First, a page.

by Calculated Risk on 7/06/2021 08:00:00 AM
Notes: This CoreLogic House Price Index report is for May. The recent Case-Shiller index release was for April. The CoreLogic HPI is a three month weighted average and is not seasonally adjusted (NSA).
Converging pressures of severe inventory shortages and sustained demand pushed home prices to record highs in May, with the year-over-year increase in home prices at its highest level since 2005. While many millennials and Gen Z home buyers continue to move into the hot market thanks to low borrowing rates, high prices are likely deterring increasing numbers of prospective buyers — especially first-time and low-income families. Currently, 82% of consumers note housing affordability as a key problem, according to a recent CoreLogic survey. Additionally, 33% of respondents noted they would wait to buy or not buy at all rather than make sacrifices on their purchase.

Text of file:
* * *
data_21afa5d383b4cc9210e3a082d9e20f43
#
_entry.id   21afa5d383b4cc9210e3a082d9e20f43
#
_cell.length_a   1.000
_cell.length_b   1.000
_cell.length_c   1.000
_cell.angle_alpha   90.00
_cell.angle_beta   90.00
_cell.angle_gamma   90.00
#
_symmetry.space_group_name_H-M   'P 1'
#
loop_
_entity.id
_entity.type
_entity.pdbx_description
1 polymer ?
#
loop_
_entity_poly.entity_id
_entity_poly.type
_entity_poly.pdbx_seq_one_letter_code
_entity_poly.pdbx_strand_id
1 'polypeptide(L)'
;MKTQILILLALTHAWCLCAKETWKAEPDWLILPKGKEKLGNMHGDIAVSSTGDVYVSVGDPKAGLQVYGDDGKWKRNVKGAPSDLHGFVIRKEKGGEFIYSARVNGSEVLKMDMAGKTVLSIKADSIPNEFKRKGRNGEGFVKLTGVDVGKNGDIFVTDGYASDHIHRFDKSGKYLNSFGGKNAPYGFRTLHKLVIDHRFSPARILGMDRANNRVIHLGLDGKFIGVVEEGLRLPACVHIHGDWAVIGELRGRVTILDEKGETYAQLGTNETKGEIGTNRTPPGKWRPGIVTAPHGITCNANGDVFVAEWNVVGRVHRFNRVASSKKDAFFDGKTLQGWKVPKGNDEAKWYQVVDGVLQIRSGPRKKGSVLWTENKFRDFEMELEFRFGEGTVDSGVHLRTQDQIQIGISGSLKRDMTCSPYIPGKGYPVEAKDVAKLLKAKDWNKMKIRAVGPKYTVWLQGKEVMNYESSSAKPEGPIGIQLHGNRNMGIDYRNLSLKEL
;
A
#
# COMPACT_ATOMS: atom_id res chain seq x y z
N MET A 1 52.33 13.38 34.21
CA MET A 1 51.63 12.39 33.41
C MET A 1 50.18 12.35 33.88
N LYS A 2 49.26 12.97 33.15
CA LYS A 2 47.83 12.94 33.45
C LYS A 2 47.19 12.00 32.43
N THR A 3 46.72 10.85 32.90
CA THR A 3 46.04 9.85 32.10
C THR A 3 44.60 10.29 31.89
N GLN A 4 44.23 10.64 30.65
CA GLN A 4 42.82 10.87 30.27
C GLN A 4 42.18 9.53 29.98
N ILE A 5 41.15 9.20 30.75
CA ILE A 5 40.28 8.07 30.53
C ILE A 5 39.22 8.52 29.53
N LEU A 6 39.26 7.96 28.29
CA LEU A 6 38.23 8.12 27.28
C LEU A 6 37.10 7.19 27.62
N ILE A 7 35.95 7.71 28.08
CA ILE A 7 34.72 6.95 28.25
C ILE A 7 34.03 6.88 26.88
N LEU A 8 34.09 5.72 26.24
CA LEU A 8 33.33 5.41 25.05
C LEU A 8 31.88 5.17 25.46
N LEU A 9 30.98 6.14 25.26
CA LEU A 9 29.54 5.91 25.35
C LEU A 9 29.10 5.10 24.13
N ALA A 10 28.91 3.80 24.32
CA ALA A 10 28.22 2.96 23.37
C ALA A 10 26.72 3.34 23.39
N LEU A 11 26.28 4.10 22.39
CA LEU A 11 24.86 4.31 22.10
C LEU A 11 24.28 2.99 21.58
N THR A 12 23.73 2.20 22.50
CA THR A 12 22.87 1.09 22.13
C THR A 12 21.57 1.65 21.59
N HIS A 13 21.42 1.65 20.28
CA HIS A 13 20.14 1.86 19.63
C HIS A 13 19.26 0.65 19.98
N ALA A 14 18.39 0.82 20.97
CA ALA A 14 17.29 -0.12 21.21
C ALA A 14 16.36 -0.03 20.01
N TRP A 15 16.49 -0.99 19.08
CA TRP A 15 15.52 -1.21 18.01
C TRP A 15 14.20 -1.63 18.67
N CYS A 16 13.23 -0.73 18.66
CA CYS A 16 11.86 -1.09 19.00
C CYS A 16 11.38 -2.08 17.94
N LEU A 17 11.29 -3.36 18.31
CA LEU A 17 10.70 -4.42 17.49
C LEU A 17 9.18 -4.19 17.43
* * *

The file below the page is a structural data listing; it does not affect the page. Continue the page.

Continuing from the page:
“First-time buyers are hitting a wall in many places around the country as the pace of home price rises outpace the benefits of lower borrowing costs. Younger and first-time buyers, including younger millennials, are faced with the challenge of having sufficient savings for a down payment, closing costs and cash reserves,” said Frank Martell, president and CEO of CoreLogic. “As we look to the balance of 2021, we expect price rises to continue which could very well push prospective buyers out of the market in many areas and slow home price growth over the next year.”
“There are marked differences in today’s run up in prices compared to 2005, which was a bubble fueled by risky loans and lenient underwriting,” said Dr. Frank Nothaft, chief economist at CoreLogic. “Today, loans with high-risk features are absent and mortgage underwriting is prudent. However, demand and supply imbalances — fueled by a drop in mortgage rates to less than one-half what they were in 2005 and a scarcity of for-sale homes — has fed the latest run up in sales prices.”
Nationally, home prices increased 15.4% in May 2021, compared with May 2020. On a month-over-month basis, home prices increased by 2.3% compared to April 2021.
At the state level, Idaho and Arizona continued to have the strongest price growth at 30.3% and 23.4%, respectively. Utah also had a 20.4% year-over-year increase as home buyers seek out more affordable locations with lower population density and attractive outdoor amenities.